Randy Hart

Current Position: Defensive Line Coach of the Stanford Cardinal

Resume: Hart boasts 44 seasons of experience as a collegiate coach with the last four coming as a member of the Cardinal staff. In 2013 Stanford led the nation in sacks with 44, came in at third in the country in rushing defense (89.7 yards/game), was fifth in the nation in tackles for loss (107) and was 16th in the country in total defense (343.5 yards/game).

In 2012 Stanford tallied an NCAA best and school-record 57 sacks and led the Pac-12 in scoring defense (17.2 points/game), total defense (336.2 yards/game), rushing defense (97 yards/game), sacks (4 per game) and tackles for loss (9 per game). The performance earned Hart’s Defensive Line Coach of the Year honors.

During his impressive tenure, Hart coached on nine Rose Bowl teams and 25 bowl teams overall. Before coaching at Stanford, Hart served as the DL coach at Notre Dame (2009), worked in a myriad of roles for Washington from 1988-2008 (DL, Assistant Head Coach, DC), was the DL coach at Ohio State (1982-1987), was the DL coach for the Boilermakers (1977-1981) was the DL coach for Iowa State (1973-1976), was the offensive line coach at the University of Tampa (1972) and served as a GA under Woody Hayes at Ohio State (1970).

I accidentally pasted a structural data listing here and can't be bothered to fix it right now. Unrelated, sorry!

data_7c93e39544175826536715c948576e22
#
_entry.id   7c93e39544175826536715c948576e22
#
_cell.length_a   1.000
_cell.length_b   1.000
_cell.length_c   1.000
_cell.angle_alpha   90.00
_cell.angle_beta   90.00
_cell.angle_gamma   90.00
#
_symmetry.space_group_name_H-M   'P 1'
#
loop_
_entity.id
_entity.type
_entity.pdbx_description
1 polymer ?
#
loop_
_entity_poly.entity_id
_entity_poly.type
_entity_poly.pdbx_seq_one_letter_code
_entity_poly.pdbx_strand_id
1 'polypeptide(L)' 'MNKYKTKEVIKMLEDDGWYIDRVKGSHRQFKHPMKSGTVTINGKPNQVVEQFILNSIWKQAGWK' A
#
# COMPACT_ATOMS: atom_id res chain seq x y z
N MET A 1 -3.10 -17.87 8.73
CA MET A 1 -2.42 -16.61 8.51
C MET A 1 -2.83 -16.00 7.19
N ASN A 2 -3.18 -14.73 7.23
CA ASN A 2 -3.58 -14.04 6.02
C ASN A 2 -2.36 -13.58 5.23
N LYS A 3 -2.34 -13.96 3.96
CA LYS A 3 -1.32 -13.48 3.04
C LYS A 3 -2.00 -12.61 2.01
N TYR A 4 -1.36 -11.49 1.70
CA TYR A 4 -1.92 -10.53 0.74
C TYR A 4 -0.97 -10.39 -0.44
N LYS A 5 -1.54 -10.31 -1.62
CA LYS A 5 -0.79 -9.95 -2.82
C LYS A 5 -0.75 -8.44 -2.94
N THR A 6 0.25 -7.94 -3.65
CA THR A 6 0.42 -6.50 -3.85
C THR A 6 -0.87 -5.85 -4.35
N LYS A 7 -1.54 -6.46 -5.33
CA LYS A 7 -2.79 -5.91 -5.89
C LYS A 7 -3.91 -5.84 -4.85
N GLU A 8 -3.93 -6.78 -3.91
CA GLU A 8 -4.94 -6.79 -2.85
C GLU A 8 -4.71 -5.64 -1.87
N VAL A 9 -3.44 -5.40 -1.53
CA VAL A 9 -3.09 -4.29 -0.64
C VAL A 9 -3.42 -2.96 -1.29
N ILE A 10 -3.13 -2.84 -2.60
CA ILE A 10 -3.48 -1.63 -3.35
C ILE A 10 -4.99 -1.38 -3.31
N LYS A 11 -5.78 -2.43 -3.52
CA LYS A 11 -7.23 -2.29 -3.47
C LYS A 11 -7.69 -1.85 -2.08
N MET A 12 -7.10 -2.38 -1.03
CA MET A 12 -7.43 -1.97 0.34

Why He’s A Good Fit: In addition to being a phenomenal coach, Hart is a Buckeye. He grew up in Cleveland, earned a bachelor’s and master’s from Ohio State, was a three-year letter winner for Woody Hayes at OG, was part of the 1969 Rose Bowl squad, reeled in his first coaching position under Woody and served as Earle Bruce’s DL coach from 1982-1987.

If that’s not enough, Hart also has a relationship with Urban Meyer, serving on the same staff at Ohio State in 1986 and 1987. With Hart the Scarlet and Gray would be landing a premiere talent who is also a Buckeye through and through…priceless.